I think using a flat threshold is the wrong way to go. Just make it like Lucky, give it 3 charges per day to auto succeed on the Concentration save, but you have to call it before rolling.

Then give it another minor passive, like "The DC will always be 10, or "you only need to make 1 check per enemy regardless of the number of damage sources".
 


As you can only concentrate on ONE spell, and this presented as full feat, might as well say:

your concentration cannot be broken unless you are knocked out or willingly stop concentrating.
Honestly for players concentration break on damage is a unfun mechanic.
I wonder why we don’t seen more class feature, or feat, or items, or spells that would allow to maintain concentration despite damage.
 

Rabulias

the Incomparably Shrewd and Clever
Then give it another minor passive, like "The DC will always be 10"
I like this idea particularly. Instead of trying to adjust the damage threshold, we go directly to the DC. Thanks!
I wonder why we don’t seen more class feature, or feat, or items, or spells that would allow to maintain concentration despite damage.
I know, right? I think this is why the feat's core idea appeals to me - it's a fresh type of mechanic (at least as far as I have encountered). Thanks!
 

Reynard

Legend
Honestly for players concentration break on damage is a unfun mechanic.
I wonder why we don’t seen more class feature, or feat, or items, or spells that would allow to maintain concentration despite damage.
Emphasis mine.
It seems to me that usually when this word comes up, what it really means is that there are consequences for PCs that players don't like. Concentration is a mechanic that helps balance out the power and versatility of casters, and eliminating it just makes casters even more better. If losing a spell from taking damage is a problem, perhaps have the martials (the ones likely benefiting from whatever the spell is) protect the caster.

Consequences make the game interesting by forcing players to consider them when making decisions, thereby making decisions meaningful. Meaningless decisions are what is unfun, IMO.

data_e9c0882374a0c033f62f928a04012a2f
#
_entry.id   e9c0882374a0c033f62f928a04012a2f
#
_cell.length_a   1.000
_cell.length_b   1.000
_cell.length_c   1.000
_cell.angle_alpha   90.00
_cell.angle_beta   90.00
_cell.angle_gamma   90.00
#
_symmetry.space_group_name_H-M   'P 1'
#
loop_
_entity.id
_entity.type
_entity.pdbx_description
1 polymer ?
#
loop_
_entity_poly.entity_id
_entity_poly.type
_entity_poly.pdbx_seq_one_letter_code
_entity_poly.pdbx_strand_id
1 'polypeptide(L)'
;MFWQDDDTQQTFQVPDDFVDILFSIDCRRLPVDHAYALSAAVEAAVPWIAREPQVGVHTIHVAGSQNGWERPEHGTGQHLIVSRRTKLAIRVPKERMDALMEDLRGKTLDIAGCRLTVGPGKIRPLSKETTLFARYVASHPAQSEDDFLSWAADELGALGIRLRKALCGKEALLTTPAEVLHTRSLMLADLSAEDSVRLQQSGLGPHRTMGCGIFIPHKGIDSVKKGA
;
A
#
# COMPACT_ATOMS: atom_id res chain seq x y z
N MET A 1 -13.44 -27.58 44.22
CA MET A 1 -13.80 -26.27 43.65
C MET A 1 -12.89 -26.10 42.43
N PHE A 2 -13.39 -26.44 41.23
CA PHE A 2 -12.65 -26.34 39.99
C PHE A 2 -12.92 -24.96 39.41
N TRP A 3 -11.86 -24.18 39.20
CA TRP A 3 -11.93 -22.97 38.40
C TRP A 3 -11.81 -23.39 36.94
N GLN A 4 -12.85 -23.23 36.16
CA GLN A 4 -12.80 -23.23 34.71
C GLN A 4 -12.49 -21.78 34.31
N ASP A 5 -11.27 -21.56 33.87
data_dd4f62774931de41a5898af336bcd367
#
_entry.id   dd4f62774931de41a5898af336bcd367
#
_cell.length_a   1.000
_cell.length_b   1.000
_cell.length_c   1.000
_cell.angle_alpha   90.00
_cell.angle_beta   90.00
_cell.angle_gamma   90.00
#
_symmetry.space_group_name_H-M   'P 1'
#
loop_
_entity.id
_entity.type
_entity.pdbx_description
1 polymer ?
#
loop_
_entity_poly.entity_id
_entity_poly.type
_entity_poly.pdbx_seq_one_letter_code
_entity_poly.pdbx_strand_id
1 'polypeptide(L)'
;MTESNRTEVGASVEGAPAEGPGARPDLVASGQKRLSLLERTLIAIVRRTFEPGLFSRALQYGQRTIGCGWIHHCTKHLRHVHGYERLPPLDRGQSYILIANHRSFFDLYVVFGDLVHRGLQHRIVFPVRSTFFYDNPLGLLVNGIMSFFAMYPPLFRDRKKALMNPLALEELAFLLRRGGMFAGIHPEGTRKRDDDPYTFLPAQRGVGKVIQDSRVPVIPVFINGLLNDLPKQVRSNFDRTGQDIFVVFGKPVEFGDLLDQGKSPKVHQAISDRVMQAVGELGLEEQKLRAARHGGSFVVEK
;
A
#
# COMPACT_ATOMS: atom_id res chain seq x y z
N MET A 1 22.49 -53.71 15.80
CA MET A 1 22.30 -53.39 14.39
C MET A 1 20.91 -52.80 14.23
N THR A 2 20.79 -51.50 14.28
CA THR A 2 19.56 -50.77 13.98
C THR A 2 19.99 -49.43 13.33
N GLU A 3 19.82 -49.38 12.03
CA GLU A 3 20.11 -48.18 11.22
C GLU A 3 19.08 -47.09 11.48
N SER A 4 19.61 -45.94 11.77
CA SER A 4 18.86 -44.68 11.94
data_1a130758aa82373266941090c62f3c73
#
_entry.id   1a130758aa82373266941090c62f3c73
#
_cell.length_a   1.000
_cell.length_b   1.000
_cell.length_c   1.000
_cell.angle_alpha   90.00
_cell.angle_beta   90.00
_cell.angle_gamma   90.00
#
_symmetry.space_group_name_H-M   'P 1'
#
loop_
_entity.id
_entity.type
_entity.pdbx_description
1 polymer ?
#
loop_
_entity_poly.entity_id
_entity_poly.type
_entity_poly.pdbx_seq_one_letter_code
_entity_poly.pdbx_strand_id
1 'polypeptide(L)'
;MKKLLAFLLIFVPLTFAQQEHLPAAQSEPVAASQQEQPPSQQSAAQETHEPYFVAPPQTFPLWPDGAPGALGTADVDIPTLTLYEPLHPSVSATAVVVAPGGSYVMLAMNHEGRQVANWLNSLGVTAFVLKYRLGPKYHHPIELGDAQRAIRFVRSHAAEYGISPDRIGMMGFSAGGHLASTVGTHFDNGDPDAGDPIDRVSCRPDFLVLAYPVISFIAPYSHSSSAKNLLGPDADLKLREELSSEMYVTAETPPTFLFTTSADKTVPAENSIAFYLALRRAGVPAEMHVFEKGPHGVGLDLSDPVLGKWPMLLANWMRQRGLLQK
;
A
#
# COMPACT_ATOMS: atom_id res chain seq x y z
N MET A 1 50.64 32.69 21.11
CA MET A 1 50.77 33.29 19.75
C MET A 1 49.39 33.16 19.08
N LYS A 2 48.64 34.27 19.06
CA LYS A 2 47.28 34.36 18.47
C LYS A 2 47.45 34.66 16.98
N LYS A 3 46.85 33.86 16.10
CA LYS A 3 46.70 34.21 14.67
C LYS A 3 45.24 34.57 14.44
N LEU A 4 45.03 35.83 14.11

Dausuul

Legend
Okay... how about...

So at level 1 you automatically succeed on any attack that deals 20 damage or less. And by the time you're 20th level with your +6 Proficiency mod, anything under 28 damage you just don't bother rolling. You can also use a second concentration effect, which could be incredibly useful, particularly at high levels. I feel like that sweetens the feat significantly.
Allowing you to concentrate on two effects at once isn't a "sweetener"--it's a tanker truck full of high fructose corn syrup. It completely overwhelms anything else the feat might do.
 

Emphasis mine.
It seems to me that usually when this word comes up, what it really means is that there are consequences for PCs that players don't like. Concentration is a mechanic that helps balance out the power and versatility of casters, and eliminating it just makes casters even more better. If losing a spell from taking damage is a problem, perhaps have the martials (the ones likely benefiting from whatever the spell is) protect the caster.

Consequences make the game interesting by forcing players to consider them when making decisions, thereby making decisions meaningful. Meaningless decisions are what is unfun, IMO.
Those who wants challenge and meaningful decision usually avoid concentration spell unless the gold ones.
I’m not sure, but maybe we would see more different spells use, if the risk of loosing precious spell was more controlled.
 

loverdrive

Makin' cool stuff (She/Her)
Okay... how about...